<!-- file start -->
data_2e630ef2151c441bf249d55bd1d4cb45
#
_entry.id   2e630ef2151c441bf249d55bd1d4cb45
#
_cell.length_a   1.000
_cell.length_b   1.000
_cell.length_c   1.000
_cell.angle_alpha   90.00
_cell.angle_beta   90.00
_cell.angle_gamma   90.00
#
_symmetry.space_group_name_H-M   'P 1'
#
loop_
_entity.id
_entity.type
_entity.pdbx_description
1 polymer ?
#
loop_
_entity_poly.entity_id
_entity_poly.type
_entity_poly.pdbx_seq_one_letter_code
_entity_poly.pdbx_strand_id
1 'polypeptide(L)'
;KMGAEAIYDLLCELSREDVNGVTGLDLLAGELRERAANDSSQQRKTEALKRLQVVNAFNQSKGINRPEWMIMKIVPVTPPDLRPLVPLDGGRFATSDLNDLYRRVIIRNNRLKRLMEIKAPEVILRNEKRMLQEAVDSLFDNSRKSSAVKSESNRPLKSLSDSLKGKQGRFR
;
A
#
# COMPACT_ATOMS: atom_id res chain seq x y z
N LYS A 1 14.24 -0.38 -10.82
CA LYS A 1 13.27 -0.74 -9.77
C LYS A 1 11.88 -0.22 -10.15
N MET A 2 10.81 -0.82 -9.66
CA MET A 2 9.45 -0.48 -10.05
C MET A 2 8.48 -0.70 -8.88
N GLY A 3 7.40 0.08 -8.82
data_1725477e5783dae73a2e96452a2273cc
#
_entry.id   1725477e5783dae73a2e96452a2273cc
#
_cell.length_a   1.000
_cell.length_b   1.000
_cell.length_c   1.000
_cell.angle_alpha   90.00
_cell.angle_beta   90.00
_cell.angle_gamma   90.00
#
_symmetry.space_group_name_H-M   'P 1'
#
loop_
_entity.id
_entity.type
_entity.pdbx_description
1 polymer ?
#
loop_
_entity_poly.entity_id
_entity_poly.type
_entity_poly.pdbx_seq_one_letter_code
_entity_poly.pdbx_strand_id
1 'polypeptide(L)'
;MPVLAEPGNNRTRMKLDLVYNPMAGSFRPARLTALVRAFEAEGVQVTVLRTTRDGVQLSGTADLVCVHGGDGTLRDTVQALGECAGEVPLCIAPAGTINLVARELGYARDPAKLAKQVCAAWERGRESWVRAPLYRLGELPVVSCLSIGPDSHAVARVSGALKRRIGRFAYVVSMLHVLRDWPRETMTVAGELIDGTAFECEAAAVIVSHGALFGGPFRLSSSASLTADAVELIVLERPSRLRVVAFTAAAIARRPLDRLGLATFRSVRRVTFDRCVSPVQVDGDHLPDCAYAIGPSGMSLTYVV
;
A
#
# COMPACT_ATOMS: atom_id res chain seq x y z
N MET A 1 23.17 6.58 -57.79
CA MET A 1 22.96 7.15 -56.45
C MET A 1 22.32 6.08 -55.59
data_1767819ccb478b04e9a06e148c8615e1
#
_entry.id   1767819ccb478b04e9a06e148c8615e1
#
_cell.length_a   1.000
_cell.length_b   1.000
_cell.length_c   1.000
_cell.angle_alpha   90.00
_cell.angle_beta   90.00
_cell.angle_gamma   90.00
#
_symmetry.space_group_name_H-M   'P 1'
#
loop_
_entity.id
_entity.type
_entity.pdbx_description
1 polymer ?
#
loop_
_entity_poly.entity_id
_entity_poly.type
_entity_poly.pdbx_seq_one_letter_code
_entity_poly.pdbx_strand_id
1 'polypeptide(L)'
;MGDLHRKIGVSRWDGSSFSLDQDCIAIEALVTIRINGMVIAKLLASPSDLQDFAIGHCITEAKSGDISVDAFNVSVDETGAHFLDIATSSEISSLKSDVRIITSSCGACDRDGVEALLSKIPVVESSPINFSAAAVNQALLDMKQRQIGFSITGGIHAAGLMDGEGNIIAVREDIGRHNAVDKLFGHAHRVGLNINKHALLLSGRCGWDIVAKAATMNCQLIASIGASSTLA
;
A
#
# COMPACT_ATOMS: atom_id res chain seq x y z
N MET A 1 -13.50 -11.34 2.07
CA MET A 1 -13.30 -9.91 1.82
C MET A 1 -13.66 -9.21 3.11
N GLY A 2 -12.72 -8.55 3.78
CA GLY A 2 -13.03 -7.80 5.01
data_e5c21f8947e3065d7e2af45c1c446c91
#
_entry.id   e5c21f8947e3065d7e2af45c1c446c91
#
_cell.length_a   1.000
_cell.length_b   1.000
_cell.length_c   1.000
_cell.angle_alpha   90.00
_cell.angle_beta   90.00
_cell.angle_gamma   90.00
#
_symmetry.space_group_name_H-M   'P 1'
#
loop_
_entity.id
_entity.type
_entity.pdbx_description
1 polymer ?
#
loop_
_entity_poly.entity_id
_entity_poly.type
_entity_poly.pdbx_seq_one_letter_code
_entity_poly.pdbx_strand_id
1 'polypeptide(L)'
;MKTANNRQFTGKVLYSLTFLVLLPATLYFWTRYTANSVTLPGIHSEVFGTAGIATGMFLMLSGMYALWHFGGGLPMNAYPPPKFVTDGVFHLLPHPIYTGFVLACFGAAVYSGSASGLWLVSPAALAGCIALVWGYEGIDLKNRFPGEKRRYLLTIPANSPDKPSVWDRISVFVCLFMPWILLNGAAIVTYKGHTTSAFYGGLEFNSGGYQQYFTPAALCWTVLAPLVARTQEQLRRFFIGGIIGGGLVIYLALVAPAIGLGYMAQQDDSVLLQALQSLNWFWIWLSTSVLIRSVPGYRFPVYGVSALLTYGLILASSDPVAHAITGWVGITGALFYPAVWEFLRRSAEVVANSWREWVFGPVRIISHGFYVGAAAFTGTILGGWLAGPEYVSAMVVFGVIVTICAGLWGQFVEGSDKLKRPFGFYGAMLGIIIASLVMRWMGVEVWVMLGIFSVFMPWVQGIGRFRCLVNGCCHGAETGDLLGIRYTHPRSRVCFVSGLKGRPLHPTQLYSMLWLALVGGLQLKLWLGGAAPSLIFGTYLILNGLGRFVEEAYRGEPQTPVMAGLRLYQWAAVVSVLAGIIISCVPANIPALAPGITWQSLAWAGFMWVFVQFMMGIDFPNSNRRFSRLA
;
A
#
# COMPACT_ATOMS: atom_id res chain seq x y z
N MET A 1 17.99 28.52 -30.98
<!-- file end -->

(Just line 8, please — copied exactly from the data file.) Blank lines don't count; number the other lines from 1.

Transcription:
_cell.angle_alpha   90.00